On May 9, the exhibition “Peace and Security in Europe” was officially opened in The Hague’s City Hall. Situated in The Hague, “the City of Peace and Justice”, the setting of the exhibition could not have been more suitable for celebrating Europe Day.
The reception was opened with a warm welcome speech by the Honourable Jozias van Aartsen Mayor of The Hague who reminded the audience of the formidable historic and current challenges to Europe’s peace and security.
For additional Marina van Noort’s pictures, please open the following link: https://www.flickr.com/photos/121611753@N07/albums/72157667578684180
The first guest to take the floor was Eduard Slootweg, Head of the European Parliament Information Office, who explained the background of the Europe Day, namely its function in recalling the Schuman Plan of 1950 which laid the foundation for a lasting peace within Europe and today’s the European Union.
How does Europe provide and protect its peace and security today? This question was answered by representatives of the most important institutions themselves – Europol, Eurojust and the European Commission. Gerald Hesztera, Head of Corporate Communications at Europol, described the central role of Europol as a hub for all police forces in Europe with headquarters in The Hague.
Europol is an indispensable actor in its support and coordination of law enforcement operations across Europe. Ms. Michèle Coninsx, President of Eurojust, referred to the organization’s significance in fighting international and cross-border crime. Eurojust takes a central role in supporting EU member state in cross-border investigations and prosecutions, while at the same time closely cooperating with third states.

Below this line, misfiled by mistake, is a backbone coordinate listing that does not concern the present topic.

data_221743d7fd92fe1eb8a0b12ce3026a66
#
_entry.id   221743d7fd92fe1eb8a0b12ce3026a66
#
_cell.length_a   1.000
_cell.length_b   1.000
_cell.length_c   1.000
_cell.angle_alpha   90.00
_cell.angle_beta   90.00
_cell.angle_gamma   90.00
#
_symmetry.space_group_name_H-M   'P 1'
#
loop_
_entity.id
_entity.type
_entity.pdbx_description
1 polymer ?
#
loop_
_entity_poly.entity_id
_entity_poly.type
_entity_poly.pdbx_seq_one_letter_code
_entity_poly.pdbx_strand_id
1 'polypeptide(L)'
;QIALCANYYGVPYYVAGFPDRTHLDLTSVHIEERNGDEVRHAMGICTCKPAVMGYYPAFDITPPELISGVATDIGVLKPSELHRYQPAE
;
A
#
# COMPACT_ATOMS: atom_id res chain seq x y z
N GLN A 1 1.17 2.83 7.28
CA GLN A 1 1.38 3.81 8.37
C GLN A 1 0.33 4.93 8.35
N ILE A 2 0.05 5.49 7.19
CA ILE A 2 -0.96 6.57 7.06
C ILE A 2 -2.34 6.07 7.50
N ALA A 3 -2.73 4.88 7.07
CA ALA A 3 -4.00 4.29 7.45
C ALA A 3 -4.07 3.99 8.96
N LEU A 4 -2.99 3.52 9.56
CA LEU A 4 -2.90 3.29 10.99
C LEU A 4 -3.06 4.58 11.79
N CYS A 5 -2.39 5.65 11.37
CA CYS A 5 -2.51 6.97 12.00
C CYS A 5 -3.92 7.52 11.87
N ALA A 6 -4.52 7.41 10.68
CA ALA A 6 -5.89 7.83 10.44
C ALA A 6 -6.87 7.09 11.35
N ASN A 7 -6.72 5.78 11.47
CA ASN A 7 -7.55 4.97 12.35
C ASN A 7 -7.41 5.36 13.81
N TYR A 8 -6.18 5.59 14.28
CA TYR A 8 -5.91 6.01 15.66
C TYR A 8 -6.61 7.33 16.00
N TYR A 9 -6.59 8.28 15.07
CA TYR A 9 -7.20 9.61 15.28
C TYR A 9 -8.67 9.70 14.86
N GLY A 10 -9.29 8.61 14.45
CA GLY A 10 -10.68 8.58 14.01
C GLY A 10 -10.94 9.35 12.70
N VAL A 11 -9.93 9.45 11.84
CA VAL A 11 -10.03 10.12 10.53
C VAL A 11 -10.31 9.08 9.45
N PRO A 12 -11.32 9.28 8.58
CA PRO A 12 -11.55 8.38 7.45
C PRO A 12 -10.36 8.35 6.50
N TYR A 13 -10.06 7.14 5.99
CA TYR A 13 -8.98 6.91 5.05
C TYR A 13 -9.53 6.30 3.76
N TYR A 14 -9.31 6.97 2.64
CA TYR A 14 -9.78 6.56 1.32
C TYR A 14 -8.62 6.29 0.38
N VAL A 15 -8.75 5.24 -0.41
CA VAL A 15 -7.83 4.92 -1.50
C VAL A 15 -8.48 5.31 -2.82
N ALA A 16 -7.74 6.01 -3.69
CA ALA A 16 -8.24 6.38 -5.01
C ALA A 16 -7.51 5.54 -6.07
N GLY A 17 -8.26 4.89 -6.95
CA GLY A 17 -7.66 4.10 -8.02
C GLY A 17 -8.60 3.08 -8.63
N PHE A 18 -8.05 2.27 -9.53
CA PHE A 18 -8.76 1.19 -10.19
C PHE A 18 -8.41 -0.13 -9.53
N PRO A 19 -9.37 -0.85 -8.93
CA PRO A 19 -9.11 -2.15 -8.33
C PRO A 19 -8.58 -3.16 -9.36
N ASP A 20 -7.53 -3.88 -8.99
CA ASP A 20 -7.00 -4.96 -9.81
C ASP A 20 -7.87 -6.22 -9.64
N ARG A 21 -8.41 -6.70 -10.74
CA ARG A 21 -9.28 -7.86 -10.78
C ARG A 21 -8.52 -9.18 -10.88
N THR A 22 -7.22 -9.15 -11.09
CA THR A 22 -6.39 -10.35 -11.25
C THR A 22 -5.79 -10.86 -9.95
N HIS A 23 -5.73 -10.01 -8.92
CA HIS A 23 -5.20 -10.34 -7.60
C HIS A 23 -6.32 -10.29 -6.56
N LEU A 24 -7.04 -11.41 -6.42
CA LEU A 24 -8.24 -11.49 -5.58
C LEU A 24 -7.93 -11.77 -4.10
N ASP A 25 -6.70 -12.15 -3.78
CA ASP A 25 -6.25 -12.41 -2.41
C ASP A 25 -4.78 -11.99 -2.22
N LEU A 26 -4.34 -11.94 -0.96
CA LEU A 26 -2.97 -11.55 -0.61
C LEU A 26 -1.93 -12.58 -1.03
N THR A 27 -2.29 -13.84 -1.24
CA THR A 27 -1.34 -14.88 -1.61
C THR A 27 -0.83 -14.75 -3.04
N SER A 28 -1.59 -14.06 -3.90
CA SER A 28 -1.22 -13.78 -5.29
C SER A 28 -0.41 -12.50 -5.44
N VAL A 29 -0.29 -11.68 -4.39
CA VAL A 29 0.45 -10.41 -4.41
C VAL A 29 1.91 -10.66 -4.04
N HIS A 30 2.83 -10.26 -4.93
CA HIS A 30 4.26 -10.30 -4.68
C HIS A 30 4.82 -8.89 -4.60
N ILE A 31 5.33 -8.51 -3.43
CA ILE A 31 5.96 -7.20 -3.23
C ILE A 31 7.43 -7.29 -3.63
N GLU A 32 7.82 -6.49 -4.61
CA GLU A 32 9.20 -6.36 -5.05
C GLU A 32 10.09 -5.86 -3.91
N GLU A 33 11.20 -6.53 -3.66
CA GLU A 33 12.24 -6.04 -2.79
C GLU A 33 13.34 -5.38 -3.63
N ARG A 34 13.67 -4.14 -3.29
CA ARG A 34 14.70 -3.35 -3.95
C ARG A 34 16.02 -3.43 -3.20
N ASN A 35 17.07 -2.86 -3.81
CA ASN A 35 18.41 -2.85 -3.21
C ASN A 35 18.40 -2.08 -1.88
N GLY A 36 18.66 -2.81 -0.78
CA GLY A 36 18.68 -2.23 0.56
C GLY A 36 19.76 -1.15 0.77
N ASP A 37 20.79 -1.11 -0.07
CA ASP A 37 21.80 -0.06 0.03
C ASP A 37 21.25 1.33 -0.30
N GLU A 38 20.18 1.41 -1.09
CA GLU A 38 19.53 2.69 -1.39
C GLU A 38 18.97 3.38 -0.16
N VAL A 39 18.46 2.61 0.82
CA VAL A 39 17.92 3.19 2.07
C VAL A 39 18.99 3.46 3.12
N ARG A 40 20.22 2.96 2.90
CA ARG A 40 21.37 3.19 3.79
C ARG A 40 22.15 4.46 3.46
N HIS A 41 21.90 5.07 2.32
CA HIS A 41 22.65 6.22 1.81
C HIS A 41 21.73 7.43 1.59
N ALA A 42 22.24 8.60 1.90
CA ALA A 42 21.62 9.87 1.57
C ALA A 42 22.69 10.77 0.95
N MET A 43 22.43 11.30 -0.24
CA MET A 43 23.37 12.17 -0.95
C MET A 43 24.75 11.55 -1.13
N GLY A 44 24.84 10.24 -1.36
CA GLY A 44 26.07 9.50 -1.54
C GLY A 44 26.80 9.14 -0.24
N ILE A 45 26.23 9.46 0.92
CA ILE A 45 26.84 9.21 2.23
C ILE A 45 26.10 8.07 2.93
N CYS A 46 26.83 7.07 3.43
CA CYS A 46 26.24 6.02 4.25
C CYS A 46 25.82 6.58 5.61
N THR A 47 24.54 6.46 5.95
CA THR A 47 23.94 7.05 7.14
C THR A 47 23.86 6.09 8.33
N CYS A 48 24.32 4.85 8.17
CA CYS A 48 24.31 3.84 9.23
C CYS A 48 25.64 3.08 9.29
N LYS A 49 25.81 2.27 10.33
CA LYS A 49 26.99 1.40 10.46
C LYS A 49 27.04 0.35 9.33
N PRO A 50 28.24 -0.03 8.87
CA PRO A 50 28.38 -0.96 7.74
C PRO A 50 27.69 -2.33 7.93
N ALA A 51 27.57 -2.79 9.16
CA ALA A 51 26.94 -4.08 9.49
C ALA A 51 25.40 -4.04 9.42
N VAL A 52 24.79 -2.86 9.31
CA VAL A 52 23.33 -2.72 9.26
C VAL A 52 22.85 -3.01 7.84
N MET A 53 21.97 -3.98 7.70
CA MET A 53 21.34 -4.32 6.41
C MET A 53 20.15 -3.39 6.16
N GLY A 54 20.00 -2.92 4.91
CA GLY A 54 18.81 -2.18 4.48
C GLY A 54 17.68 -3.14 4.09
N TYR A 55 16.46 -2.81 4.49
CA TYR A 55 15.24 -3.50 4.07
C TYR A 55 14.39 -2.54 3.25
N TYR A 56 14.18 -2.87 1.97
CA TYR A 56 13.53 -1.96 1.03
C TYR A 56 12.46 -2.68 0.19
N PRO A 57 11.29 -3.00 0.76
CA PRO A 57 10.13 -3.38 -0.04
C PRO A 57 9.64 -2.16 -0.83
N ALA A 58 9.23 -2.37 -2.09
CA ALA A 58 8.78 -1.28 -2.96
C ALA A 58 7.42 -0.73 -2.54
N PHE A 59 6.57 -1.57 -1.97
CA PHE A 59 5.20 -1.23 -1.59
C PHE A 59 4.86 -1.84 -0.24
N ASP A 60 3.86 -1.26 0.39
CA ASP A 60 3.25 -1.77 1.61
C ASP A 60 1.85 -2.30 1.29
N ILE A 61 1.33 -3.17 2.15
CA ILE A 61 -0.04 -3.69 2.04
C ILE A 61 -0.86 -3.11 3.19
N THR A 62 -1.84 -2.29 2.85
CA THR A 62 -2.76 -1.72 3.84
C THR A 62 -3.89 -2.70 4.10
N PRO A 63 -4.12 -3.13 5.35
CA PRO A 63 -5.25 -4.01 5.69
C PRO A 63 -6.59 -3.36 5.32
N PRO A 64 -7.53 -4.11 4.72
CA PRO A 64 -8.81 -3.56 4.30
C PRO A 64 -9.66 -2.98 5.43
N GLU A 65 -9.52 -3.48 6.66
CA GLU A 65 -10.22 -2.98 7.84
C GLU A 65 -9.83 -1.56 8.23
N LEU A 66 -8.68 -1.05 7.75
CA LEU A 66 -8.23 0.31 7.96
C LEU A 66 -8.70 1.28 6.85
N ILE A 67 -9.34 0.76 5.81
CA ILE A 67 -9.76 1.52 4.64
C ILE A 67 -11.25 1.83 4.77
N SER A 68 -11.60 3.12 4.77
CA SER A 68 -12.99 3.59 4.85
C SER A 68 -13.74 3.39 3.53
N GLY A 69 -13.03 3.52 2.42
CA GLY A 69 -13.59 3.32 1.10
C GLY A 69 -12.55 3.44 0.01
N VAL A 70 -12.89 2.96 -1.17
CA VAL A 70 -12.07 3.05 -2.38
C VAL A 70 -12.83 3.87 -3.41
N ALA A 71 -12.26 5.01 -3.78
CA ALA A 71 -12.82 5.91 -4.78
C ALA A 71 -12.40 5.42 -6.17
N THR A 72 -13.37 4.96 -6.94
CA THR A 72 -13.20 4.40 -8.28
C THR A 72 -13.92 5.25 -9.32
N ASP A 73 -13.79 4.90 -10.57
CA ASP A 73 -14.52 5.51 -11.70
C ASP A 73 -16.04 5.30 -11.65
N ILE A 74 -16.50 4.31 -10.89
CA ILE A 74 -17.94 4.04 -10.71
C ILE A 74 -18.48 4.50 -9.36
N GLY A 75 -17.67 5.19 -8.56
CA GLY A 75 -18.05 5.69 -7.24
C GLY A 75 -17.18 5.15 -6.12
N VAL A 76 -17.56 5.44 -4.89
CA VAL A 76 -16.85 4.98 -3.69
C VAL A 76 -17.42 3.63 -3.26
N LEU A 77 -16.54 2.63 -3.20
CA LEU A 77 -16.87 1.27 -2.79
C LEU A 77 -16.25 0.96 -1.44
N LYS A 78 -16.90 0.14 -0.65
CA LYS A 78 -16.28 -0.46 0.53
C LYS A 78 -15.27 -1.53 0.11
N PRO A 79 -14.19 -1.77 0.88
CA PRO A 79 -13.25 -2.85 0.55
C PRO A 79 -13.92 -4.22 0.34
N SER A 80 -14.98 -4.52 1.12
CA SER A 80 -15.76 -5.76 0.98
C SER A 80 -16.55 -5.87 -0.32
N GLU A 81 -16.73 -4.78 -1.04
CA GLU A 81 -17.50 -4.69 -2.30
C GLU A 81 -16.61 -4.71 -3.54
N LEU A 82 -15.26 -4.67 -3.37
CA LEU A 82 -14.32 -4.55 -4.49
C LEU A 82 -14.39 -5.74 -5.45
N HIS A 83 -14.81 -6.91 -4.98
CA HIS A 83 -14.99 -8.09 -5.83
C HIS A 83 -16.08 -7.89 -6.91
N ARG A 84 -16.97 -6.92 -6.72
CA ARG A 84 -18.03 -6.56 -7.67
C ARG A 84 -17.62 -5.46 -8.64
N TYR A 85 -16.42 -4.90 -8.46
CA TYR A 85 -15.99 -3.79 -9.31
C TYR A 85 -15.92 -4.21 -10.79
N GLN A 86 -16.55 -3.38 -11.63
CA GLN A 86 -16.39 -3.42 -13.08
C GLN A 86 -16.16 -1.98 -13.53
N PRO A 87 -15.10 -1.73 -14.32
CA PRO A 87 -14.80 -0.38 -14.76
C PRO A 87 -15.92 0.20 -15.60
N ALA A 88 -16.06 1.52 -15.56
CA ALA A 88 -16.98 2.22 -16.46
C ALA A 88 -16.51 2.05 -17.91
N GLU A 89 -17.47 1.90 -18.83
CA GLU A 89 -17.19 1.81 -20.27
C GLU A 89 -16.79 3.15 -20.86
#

Lastly, Peter Bekx, director of the European Commission Representation in The Netherlands, explained the key function of the European Union itself in defending peace and security. The official part of the reception was concluded by Jan Hennop, former President of the Foreign Press Association, who invited all guests to toast to both, the Europe Day and the exhibition.
The exhibition itself is composed of two parts – on the one hand presenting the work of Eurojust, Europol and the European Commission and their integral role in the maintenance and protection of European security and peace.
On the other hand displaying a selection of the powerful cartoons by Ali Ferzat, a Syrian caricaturist who won the Sakharov Freedom Prize of thought in 2011 which is awarded to individuals with an exceptional contribution fighting for human rights. In the same year,
Ferzat was severely attacked by unknowns who deliberately broke his fingers. Despite the attacks and various threats, Mr Ferzat continues to be one of the regime’s most outspoken critics through his word and his art. Given that he is currently living in exile in Kuwait, he could unfortunately not attend the reception.